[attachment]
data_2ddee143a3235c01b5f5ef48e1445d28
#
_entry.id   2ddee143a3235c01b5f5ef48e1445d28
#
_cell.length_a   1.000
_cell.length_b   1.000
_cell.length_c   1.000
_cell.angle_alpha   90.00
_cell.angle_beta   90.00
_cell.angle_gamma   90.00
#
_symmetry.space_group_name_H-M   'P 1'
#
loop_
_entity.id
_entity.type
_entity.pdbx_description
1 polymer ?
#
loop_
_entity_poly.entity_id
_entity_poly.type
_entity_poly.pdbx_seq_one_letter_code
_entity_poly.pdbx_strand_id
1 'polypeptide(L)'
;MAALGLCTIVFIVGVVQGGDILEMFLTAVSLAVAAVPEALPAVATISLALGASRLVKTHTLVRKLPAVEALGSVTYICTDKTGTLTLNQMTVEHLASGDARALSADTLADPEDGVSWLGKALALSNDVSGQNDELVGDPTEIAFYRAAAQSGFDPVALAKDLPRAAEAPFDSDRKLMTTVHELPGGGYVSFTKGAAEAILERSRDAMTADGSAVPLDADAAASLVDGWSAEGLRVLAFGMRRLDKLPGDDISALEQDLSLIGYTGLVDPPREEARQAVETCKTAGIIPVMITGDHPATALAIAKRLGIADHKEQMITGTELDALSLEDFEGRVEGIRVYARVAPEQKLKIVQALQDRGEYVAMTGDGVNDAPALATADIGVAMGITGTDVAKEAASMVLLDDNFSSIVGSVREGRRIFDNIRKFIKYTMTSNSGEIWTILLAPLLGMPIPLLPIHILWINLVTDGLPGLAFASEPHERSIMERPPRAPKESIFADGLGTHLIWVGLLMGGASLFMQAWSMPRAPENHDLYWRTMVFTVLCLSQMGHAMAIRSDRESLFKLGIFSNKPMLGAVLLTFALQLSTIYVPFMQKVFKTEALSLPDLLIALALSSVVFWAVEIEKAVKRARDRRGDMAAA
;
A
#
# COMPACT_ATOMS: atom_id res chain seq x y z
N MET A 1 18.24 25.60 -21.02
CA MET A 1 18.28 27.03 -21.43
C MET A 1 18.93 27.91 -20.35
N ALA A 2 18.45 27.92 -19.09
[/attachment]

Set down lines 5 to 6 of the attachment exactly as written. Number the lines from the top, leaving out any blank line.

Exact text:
_cell.length_a   1.000
_cell.length_b   1.000